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May 29: Protests Spread in China's Mongolian Region, More Cities Under Martial Law (New Photos Available)

May 29, 2011
New York



Armed vehicles in Hohhot ready to crackdown on protests by Mongols (05/29/2011 SMHRIC photo, see more photos below).


Chinese authorities have declared martial law in major cities of the Mongolian region including Hohhot, Tongliao, Ulaanhad (Chifing in Chinese), and Dongsheng in the face of mass protests by students and herders.  Tight Security has been imposed as the authorities attempt to quash any protest and unrest. The Southern Mongolian Human Rights Information Center (SMHRIC) received new photos from Hohhot, showing police and army troops deployed to exert control over possible protesters (see the photos below).

According to reliable sources, despite the tight security, on May 28, 2011, hundreds of Mongolian students and herders took to the streets of eastern Southern Mongolia’s Ulaanhad (Chi Feng) City to demand the rights of the Mongolian people be respected.

“Yes, Mongolian students took to the streets of Xincheng District of Ulaanhad yesterday,” a business person near the Ulaanhad Normal School, home to thousands of Mongolian students, said.


“Some Mongolian herders from fairly long distances also joined the protest,” a Mongolian physician who asked not to be identified told SMHIRC, “but the protestors were dispersed shortly by riot police and army.”

Riot police and army troops have been dispatched to Tongliao Municipality (former Jirim League), home to the largest Mongolian population (1.5 million), where all Mongolian schools and colleges are now under heavy guard.

“I have been put under home confinement, and if I want to go out I must get an approval,” Mr. Almas Sharnud, a dissident and activist in Tongliao City, told SMHRIC over the phone, “two security personnel follow me publicly when I go out.”

“Several friends of mine told me that on the morning of May 28, around 6:00AM, hundreds of Mongols gathered near the Sharmurun Square,” Almas said, “but reportedly they were immediately dispersed by the army deployed from the Shen Yang Military District.”

“No one can get close to Sharmurun Square now. There is heavy presence of army and police,” a Mongolian company worker who asked not to be identified told SMHRIC over the phone.

In Dongsheng, capital city of the coal-rich Ordos league, the authorities are on high alert. Streets are sealed off and schools are closed.

“Police visit our home more regularly than before and monitor our daily activities even closer,” Ms. Bayanhuaar, wife of Batzangaa who was deported from Mongolia back to China while he was seeking political asylum with the United Nations High Commissioner for Refugee (UNHCR) in Ulaanbaatar, told SMHRIC, “it is extremely outrageous that they try to control our every movement.”

In Shiliin-gol league, where the first protests started following the killing of Mergen, security is extremely tight. The League capital Shiliin-hot, Left Ujumchin Banner, Right Ujumchin Banner, Shuluun Huh Banner, and Huveet Shar Banner are under the highest alert. Another 9 herders were arrested in Sangiindalai Sum alone in Shuluun Huh Banner. Y. Baatar, a prominent activist and right defender, has been missing since Friday. Despite the security clampdown, hundreds of herders in Hankal sum of Shuluun Huh Banner continue a round-the-clock blockade of oil company trucks.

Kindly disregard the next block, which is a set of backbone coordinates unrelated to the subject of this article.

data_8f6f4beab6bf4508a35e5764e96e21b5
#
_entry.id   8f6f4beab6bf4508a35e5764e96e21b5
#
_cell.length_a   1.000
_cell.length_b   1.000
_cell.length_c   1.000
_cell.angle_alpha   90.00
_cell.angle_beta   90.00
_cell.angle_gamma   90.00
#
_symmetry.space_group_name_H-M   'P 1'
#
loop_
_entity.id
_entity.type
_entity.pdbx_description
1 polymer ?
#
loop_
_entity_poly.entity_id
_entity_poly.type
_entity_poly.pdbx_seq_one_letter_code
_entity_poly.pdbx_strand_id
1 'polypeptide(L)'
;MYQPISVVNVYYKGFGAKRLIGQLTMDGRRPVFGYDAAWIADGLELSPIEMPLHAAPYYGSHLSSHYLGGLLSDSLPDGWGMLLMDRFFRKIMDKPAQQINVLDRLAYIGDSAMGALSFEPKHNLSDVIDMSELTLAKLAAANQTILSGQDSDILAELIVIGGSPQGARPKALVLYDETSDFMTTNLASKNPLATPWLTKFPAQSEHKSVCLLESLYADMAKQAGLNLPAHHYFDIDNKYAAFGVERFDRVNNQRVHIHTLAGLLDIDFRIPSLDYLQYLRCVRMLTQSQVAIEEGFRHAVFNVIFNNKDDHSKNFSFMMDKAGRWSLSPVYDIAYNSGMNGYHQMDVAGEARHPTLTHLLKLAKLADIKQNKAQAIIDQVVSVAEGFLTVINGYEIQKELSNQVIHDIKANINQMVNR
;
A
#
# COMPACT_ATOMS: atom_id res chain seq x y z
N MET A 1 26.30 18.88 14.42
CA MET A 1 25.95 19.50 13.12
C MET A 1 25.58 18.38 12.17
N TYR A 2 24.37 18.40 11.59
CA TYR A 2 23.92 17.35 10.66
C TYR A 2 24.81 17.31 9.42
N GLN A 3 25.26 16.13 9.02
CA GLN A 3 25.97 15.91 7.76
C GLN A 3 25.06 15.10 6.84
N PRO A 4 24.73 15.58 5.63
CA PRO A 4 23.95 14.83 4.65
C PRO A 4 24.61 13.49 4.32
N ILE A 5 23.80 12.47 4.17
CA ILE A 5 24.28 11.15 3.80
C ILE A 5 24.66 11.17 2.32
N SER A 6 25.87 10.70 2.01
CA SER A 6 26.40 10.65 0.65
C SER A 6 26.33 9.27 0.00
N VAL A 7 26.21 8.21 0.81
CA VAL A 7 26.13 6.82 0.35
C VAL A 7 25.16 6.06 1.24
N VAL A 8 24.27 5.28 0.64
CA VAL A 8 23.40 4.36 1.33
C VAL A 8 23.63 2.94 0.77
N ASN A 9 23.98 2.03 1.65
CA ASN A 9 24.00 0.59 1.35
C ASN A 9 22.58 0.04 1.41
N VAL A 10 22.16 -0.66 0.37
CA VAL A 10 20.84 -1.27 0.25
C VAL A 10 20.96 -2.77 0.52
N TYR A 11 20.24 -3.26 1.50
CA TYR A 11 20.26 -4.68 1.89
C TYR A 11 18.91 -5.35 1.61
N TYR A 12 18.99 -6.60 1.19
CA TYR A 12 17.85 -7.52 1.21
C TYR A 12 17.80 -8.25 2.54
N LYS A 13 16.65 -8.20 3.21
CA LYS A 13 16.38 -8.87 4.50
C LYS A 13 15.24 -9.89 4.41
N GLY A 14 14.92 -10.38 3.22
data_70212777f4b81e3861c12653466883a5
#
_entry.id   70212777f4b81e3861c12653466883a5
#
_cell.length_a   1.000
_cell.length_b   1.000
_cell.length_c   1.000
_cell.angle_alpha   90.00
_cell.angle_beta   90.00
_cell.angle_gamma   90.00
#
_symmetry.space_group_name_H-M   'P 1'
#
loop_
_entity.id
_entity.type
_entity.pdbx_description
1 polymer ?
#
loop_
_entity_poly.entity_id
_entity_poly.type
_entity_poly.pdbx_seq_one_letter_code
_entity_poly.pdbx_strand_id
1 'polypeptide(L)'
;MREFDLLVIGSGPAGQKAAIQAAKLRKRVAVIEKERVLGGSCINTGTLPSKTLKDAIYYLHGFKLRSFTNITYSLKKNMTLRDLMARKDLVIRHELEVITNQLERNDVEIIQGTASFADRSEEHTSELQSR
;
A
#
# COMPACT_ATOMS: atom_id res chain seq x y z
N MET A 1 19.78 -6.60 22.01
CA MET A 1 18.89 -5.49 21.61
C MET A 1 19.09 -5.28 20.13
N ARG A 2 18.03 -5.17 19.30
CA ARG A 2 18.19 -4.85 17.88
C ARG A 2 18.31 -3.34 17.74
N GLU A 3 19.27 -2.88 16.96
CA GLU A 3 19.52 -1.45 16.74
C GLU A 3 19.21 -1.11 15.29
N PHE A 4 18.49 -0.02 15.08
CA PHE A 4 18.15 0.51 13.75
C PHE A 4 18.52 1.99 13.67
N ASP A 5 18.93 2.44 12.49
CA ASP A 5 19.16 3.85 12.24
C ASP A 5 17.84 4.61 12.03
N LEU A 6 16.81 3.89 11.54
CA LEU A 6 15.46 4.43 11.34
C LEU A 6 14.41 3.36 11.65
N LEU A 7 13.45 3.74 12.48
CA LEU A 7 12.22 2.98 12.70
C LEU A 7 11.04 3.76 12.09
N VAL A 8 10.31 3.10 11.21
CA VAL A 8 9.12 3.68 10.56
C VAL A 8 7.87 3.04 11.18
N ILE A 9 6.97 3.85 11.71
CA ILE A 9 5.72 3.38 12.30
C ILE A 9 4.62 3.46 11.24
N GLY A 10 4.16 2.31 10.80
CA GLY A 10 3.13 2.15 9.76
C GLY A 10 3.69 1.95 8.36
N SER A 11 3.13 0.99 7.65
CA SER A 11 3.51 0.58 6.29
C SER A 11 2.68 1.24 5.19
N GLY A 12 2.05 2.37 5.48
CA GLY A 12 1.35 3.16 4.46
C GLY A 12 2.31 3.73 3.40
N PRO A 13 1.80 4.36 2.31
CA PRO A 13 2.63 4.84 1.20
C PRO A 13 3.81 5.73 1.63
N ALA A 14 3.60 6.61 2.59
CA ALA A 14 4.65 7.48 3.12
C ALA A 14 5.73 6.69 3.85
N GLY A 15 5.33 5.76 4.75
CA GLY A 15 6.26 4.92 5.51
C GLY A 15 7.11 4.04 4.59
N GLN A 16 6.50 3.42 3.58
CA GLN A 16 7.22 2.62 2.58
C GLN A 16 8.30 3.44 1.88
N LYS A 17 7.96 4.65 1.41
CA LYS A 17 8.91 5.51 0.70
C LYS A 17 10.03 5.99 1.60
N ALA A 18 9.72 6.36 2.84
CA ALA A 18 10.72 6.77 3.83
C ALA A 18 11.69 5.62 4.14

Social media including QQ instant messenger, text messaging and Internet chatting that played a crucial role in organizing large scale of protests in the region are almost completely shutdown. Phone calls to many schools, colleges and institutions where there are substantial number of Mongolian students are mostly unanswered.

In this unprecedented surge of protests throughout Southern Mongolia, where the pent up grievances of millions of Mongols have surfaced, the SMHRIC joins the many individuals and human rights organizations who have urged Chinese authorities to show restraint and conciliation and avoid bloodshed and violence. We urge Chinese authorities to see these protests as an opportunity to engage in dialogue with the Southern Mongolians and understand that these actions are an expression of a people’s desire to achieve their constitutionally guaranteed rights. These rights can no longer be disrespected.   



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Close to Eden (Urga): France, Soviet Union, directed by Nikita Mikhilkov

Beyond Great WallsBeyond Great Walls: Environment, Identity, and Development on the Chinese Grasslands of Inner Mongolia

The Mongols at China's EdgeThe Mongols at China's Edge: History and the Politics of National Unity

China's Pastoral RegionChina's Pastoral Region: Sheep and Wool, Minority Nationalities, Rangeland Degradation and Sustainable Development

Changing Inner MongoliaChanging Inner Mongolia: Pastoral Mongolian Society and the Chinese State (Oxford Studies in Social and Cultural Anthropology)

Grasslands and Grassland Science in Northern ChinaGrasslands and Grassland Science in Northern China: A Report of the Committee on Scholarly Communication With the People's Republic of China

The Ordos Plateau of ChinaThe Ordos Plateau of China: An Endangered Environment (Unu Studies on Critical Environmental Regions)

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